Figure 4 shows counties’ size via the size of the circles, highlighting two main facts: most Texas counties are small, and there is a concentration of highly populated counties (big circles) at the right part of the graph.

The Texas population is scattered across its geography: 160 of its 254 counties have 30,000 or fewer people. We performed a robustness check for counties with 30K or fewer people and counties with 30K+ people and found that the magnitude of the correlation is relatively higher in the less populated counties. A 1% increase in the self-response rate is associated with a 0.30% higher net undercount in counties with 30K people or less, while it is associated with a 0.17% higher net undercount in 30K+ counties.

Concluding Remarks

This research brief examined disparities between the 2020 Census counts and the Texas Demographic Center’s projections as a benchmark to estimate a potential net undercount for Texas counties. The analysis underscores the vital role of accurate census data in shaping policies and equitable representation.

The findings reveal a substantial net undercount in specific Texas counties, particularly in South Texas and West Texas regions, prompting a closer examination of the regional dynamics. Notably, 77.2% of Texas counties exhibit high net undercount (numerical or rate), emphasizing the widespread impact of census discrepancies on diverse communities. Moreover, 91.8% of Texas’ net undercount seems to be embedded in four regions (Gulf Coast, Alamo, South Texas, and West Texas).

As we navigate these disparities, it becomes evident that Harris County (in the Gulf Coast region) stands out with the most significant negative net undercount, necessitating focused attention on resource distribution and intervention strategies.

The regional analysis further nuances the narrative, showcasing that numerical net undercount must be contextualized with rate variations to understand the issue comprehensively.

In identifying potential drivers of the net undercount when it is positive or negative across counties, we found that a negative net undercount is correlated to counties’ self-response rate in the 2020 census. In particular, a 1% increase in the Self-Response Rate is associated with a 0.34% higher net undercount. This, in practical terms, suggests that a 1% increase in the Self-Response Rate is related to a 0.34% lower undercounting. It is critical to point out that, when considering the size of the counties, this relationship is stronger in counties with 30k people or less than in those with 30K+.

In conclusion, this research underscores the urgency of addressing local differences and regional disparities, urging stakeholders, policymakers, and researchers to mitigate these challenges collaboratively. The insights gleaned from this examination contribute to the ongoing discourse on census accuracy and lay the groundwork for targeted interventions and informed decision-making at both the state and regional levels.


  1.       Project on Government Oversight. Dollars and Demographics: How Census Data Shapes Federal Funding Distribution. (2023).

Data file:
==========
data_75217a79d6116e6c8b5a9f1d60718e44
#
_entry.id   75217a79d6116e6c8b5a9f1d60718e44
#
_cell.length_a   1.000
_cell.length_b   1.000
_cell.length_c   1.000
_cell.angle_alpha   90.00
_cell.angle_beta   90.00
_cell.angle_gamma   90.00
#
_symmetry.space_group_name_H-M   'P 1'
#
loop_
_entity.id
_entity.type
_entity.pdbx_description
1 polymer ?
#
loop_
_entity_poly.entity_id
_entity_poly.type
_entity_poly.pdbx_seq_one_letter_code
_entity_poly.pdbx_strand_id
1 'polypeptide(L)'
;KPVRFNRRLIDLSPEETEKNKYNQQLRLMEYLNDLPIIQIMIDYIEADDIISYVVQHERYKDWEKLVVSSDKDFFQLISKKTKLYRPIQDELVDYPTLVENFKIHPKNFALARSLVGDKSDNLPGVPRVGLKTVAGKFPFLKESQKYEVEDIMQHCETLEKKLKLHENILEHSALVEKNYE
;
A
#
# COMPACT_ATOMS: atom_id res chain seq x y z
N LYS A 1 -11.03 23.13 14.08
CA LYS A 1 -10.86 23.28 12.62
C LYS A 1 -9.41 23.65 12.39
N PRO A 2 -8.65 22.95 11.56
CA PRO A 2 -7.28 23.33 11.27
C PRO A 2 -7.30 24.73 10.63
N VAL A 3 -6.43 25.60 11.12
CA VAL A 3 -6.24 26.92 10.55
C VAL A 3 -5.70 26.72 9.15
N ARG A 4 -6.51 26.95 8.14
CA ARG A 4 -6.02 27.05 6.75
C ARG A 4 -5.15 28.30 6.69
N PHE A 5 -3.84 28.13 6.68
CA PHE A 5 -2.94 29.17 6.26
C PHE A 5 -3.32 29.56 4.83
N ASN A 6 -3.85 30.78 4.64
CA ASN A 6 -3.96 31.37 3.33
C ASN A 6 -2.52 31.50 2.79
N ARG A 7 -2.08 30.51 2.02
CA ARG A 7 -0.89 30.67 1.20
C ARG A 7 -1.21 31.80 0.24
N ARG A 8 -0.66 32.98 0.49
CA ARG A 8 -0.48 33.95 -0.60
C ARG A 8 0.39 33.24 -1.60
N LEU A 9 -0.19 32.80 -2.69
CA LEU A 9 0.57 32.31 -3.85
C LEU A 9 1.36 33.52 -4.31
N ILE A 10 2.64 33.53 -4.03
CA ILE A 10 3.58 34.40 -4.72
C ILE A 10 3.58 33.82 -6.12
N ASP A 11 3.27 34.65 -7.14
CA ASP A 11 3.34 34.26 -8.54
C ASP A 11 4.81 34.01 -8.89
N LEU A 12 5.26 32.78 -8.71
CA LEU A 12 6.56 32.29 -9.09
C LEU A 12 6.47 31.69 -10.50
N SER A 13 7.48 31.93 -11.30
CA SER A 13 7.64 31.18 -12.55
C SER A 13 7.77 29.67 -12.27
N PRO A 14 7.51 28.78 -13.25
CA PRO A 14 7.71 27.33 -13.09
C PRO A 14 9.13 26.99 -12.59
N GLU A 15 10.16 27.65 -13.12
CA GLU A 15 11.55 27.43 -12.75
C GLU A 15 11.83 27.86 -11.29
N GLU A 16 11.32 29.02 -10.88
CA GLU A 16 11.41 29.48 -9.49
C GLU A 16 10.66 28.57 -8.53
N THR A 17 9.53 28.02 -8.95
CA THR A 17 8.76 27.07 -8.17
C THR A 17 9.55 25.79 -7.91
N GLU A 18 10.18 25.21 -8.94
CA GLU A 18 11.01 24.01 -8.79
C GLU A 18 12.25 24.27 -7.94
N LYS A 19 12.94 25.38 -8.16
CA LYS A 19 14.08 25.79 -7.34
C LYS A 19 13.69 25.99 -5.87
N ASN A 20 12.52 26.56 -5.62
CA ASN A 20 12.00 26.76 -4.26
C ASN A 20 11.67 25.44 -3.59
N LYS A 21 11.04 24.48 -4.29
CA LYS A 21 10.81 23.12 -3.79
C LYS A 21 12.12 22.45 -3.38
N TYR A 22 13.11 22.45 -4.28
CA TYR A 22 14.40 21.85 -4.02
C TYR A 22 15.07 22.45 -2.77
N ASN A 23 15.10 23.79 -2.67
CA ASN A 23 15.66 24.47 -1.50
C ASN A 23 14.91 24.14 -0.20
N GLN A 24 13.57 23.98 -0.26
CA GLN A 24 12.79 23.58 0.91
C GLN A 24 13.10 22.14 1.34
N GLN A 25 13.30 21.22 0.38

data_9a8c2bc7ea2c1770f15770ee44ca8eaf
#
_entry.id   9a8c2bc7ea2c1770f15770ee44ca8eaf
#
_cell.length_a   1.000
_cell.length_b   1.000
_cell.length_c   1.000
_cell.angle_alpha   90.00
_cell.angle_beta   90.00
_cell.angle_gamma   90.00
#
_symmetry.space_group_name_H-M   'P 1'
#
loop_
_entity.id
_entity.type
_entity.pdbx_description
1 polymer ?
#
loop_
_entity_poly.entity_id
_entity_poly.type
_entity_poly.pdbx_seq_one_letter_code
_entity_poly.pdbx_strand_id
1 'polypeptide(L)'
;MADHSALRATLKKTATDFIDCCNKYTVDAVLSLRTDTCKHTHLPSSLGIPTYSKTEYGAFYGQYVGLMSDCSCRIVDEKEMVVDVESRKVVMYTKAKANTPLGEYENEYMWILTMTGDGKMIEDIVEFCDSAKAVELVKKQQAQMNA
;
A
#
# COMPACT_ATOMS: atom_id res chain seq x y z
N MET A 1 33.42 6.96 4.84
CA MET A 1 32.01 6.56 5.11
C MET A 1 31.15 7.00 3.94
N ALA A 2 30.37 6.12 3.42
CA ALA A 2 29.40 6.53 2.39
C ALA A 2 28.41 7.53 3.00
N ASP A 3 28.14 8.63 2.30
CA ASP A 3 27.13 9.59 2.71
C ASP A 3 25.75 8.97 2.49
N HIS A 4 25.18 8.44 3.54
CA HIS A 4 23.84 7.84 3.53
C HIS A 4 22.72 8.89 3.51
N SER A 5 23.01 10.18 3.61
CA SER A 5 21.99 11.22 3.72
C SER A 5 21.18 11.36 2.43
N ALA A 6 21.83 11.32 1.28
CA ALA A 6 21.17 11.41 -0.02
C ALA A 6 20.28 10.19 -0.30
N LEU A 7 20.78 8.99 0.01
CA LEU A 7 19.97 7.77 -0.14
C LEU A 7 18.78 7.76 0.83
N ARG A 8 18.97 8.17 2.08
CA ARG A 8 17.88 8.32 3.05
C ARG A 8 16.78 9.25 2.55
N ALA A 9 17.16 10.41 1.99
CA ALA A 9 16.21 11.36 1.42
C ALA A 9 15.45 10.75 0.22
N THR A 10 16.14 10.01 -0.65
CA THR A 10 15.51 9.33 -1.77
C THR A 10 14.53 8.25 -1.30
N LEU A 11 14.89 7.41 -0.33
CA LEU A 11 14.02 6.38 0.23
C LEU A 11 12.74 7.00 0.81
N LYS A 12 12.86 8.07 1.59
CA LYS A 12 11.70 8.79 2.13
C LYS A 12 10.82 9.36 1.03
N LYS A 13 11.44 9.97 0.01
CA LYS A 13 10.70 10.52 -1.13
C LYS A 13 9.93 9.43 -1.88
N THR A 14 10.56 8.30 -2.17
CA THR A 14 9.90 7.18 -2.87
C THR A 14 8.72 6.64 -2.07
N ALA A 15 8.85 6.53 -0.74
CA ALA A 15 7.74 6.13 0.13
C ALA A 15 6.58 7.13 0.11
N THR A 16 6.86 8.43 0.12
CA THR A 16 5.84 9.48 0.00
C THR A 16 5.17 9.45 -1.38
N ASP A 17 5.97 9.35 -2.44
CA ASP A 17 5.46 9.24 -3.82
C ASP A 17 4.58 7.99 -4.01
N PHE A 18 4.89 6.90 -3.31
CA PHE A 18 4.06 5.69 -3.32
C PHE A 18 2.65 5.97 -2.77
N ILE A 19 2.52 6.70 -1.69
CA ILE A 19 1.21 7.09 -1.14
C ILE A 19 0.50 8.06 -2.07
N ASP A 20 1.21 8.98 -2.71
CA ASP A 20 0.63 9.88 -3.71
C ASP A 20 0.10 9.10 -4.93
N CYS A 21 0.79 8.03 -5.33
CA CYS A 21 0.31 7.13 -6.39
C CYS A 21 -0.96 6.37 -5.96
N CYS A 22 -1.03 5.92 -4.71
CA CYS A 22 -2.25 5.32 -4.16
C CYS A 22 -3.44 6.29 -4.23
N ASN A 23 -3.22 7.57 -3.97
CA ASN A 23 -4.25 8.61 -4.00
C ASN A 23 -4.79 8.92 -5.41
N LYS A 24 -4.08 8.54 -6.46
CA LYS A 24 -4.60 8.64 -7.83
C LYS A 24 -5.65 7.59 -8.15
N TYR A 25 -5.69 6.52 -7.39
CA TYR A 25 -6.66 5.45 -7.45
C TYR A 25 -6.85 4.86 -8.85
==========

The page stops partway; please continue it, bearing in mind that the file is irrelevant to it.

2.       U.S. Census Bureau. 2020 Census Post-Enumeration Survey Results Available for 50 States and DC in May. (2022).
  3.       Jensen, E. B. & Johnson, S. L. Using Demographic Benchmarks to Help Evaluate 2020 Census Results. United States Census Bureau. Random Samplings (2021).
  4.       O’Hare, W. P. County-level Coverage Rates of Young Children in the 2020 Census: The National-Level Data Do Not Tell the Full Story. (2023).
  5.       O’Hare, W. P. State Undercount Rates for Young Children in the 2020 Census. (2023).
  6.       O’Hare, W. P., Robinson, J. G., West, K. & Mule, T. Comparing the U.S. Decennial Census Coverage Estimates for Children from Demographic Analysis and Coverage Measurement Surveys. Popul. Res. Policy Rev. 35, 685–704 (2016).
  7.       Castellanos-Sosa, F. A. & O’Hare, W. P. The 2020 Census Undercount of Children in Texas Counties. (2023).
  8.       Castellanos-Sosa, F. A. & O’Hare, W. P. The 2020 Census Undercount of Young Children in Texas Counties. (2023).
  9.       Castellanos-Sosa, F. A. & O’Hare, W. P. Texas Counties with High Child Undercounts in the 2020 U.S. Census. (2023).
  10.     Texas Demographic Center. Projections of the Population of Texas and Counties in Texas by Age, Sex, and Race/Ethnicity for 2010-2050. (2018).
  11.     U.S. Census Bureau. 2020 Census: Redistricting File (Public Law 94-171) Dataset. (2021).
  12.     Texas Demographic Center. Evaluating the Impact of Differential Privacy Using the Census Bureau’s 2010 Demonstration Data Products Released on June 8, 2021. (2021).
  13.     O’Hare, W. P. Counties with High Undercounts of Children in 2020 U.S. Census. (2023).
  14.     Hill, C., Heim, K., Hong, J. & Phan, N. Census Coverage Estimates for People in the United States by State and Census Operations. (2022).
  15.     National Academies of Sciences, Engineering,  and M. Understanding the Quality of the 2020 Census: Interim Report. (The National Academies Press, 2022). doi:10.17226/26529.

Author’s Message

This research is a simple step toward understanding how the undercount at the state level is spread across Texas’ counties. These estimates are constructed using official data sources, ensuring the differences presented here can be further studied concerning their source limitations through the Bureau and TDC methodologies.